Unsealed Court Document Proves that Apple's CEO was Aware of Demeaning Employee Searches at Apple Stores
Information relating to complaints within a current lawsuit against Apple that began in 2013 were ordered by the court to be unsealed revealing that at least two Apple retail store workers complained directly to CEO Tim Cook about their policy of checking retail employees' bags saying that the security precaution was embarrassing and demeaning. More importantly, the unsealed document revealed that Cook forwarded the email to senior retail and human resources executives with the query, "Is this true?" The court filing didn't include what responses Cook received.
One worker, whose name was blacked out of the court filing, told Cook in a 2012 message that Apple managers "are required to treat 'valued' employees as criminals."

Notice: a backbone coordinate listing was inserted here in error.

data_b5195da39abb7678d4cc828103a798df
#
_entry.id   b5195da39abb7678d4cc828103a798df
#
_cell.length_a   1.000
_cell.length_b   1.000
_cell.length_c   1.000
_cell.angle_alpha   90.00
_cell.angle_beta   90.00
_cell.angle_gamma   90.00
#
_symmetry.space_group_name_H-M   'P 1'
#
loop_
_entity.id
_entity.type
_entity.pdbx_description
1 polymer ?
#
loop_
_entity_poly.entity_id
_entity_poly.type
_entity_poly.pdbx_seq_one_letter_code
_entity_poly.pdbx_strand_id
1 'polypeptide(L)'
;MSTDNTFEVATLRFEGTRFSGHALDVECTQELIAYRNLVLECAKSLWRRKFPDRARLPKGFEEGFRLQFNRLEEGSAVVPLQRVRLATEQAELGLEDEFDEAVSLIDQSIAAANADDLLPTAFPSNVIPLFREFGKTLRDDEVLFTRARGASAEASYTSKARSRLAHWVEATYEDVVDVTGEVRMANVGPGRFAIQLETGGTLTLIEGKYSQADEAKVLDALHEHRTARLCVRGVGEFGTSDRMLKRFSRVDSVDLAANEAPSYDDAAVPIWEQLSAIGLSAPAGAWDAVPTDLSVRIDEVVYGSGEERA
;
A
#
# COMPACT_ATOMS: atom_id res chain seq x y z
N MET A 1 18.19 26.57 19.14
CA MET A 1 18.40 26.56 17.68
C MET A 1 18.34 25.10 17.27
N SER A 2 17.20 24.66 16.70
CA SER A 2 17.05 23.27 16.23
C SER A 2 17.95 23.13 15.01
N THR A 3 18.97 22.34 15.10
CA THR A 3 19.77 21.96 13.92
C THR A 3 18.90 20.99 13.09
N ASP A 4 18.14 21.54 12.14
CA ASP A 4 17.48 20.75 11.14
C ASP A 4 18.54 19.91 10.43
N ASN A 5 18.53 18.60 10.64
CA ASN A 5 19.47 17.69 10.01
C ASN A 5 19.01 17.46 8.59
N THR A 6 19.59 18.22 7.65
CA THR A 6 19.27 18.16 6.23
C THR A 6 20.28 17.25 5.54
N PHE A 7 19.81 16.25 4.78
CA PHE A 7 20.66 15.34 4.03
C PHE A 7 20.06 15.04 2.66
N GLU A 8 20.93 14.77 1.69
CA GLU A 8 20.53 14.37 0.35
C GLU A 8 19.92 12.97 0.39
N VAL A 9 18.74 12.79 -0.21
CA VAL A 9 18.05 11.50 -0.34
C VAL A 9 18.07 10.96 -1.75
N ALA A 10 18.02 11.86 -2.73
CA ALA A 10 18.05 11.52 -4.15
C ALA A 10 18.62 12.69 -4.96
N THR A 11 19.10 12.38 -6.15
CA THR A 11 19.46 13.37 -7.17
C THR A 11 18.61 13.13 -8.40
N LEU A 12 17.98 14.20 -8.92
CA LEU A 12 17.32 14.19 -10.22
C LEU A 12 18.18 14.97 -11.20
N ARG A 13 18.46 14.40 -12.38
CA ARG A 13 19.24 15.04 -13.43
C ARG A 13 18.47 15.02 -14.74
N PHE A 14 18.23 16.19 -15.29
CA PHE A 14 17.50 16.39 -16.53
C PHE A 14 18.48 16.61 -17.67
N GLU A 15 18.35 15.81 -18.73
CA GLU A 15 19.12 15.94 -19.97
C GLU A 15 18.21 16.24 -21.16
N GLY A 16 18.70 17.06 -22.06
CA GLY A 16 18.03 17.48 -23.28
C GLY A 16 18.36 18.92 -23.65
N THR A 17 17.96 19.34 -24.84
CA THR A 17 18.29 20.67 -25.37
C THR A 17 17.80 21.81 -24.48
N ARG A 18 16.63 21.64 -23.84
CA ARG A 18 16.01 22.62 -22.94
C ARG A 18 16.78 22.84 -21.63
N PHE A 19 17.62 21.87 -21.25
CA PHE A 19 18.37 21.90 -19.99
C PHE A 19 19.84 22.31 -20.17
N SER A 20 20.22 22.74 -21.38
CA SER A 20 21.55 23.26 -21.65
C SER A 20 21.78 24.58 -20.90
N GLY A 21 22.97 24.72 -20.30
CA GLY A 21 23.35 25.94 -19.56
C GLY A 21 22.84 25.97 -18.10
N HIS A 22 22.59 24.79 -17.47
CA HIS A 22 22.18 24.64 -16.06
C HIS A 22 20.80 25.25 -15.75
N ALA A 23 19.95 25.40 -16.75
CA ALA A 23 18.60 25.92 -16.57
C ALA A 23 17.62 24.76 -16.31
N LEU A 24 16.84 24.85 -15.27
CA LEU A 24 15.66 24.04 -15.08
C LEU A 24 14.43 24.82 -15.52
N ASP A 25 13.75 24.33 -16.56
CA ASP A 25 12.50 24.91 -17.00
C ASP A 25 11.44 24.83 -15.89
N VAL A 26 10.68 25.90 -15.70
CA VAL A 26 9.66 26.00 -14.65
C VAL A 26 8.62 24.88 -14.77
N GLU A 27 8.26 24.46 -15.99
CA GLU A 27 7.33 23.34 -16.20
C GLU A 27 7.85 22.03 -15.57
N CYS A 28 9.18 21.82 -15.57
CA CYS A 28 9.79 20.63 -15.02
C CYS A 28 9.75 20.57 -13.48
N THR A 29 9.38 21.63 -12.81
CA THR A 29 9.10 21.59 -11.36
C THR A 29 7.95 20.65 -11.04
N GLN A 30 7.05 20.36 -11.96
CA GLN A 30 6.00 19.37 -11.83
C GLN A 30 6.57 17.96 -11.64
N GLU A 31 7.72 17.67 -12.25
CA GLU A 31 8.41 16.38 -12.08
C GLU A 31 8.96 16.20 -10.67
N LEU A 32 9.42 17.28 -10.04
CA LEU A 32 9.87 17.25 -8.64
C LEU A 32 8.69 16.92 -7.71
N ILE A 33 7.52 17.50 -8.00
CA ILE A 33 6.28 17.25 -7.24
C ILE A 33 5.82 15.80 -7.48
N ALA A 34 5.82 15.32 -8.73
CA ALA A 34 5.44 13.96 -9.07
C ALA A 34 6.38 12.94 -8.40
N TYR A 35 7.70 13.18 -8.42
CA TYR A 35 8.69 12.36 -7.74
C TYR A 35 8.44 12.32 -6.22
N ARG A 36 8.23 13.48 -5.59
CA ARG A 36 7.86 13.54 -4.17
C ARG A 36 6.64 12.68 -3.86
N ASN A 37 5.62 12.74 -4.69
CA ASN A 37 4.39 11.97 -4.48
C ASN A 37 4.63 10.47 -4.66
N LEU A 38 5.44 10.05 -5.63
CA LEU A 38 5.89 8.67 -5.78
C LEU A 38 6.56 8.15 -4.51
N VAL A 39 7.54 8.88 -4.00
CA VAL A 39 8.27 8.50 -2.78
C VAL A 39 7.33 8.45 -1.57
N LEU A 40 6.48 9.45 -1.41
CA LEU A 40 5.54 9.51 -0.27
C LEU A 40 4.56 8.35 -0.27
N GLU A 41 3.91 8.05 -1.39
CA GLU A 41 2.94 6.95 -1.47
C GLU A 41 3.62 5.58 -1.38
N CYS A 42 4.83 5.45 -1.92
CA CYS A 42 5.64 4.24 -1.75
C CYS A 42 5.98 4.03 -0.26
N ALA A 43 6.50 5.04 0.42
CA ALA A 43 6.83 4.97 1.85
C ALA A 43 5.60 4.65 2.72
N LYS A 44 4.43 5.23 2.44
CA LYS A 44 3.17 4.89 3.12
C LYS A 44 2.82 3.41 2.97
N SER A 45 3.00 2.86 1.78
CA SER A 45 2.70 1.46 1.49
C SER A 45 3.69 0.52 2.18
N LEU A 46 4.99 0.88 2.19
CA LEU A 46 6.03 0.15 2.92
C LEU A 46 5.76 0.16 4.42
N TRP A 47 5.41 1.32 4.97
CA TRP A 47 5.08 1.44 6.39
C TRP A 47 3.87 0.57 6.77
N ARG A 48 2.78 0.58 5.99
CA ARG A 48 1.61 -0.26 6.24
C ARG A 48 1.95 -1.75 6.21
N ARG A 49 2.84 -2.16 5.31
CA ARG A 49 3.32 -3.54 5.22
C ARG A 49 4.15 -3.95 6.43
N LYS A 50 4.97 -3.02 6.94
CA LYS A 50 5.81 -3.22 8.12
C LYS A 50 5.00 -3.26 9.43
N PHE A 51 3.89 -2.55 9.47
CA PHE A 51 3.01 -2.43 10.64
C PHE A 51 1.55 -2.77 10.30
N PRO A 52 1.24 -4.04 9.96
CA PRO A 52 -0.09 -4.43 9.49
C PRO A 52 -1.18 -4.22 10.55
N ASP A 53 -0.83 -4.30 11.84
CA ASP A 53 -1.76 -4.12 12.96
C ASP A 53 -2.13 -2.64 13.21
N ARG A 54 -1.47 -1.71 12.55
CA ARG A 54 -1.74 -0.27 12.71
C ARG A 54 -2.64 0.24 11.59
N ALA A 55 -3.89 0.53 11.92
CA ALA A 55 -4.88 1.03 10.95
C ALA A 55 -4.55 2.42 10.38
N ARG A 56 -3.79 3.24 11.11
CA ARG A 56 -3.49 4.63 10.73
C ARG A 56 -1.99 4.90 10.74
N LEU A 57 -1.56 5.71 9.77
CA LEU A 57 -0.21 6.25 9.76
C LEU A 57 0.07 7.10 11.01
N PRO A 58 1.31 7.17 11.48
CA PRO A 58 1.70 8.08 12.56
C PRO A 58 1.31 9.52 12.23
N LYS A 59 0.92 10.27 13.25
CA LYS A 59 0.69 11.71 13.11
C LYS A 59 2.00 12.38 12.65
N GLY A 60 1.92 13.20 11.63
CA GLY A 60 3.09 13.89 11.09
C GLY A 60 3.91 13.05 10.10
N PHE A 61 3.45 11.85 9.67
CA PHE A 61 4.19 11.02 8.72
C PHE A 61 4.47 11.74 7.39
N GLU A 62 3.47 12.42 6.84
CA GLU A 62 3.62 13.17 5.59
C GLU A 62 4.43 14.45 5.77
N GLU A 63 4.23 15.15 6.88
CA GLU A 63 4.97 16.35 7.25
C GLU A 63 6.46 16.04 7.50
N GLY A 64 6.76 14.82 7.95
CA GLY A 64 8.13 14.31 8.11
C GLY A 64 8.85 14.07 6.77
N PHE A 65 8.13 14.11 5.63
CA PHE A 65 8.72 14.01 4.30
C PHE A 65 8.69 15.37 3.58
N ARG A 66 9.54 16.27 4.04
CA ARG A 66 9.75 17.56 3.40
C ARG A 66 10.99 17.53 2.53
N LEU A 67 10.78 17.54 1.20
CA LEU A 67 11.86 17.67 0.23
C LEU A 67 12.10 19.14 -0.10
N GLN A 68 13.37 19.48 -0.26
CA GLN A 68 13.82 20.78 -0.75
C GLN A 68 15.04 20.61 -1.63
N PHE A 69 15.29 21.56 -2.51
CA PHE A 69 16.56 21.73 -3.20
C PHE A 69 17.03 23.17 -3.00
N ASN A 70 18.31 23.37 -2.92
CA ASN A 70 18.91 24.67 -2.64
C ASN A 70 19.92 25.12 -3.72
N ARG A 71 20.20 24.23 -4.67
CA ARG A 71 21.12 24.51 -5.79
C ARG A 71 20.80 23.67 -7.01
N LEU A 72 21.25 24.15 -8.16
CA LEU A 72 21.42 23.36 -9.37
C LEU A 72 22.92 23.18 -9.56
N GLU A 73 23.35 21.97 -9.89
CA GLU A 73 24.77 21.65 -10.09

In the lawsuit, plaintiffs Amanda Friekin and Dean Pelle alleged that "screenings" or bag searches, designed to discourage theft, were being conducted every time sales reps left the store, including for meal breaks. The lawsuit, filed in the US district court for the northern district of California, seeks class action status.
In respect to treating employees as criminals, a 2013 The Global Legal Post report noted that Apple's video security system in Paris was investigated over the period of 2013 and 2014. The investigations had already proven at that time that Apple's in-store cameras were positioned in employee "break areas" and were purposely pointed at employee computers. Both features are prohibited by law in France.
The current court hearing in the lawsuit against Apple is scheduled for 2 July.
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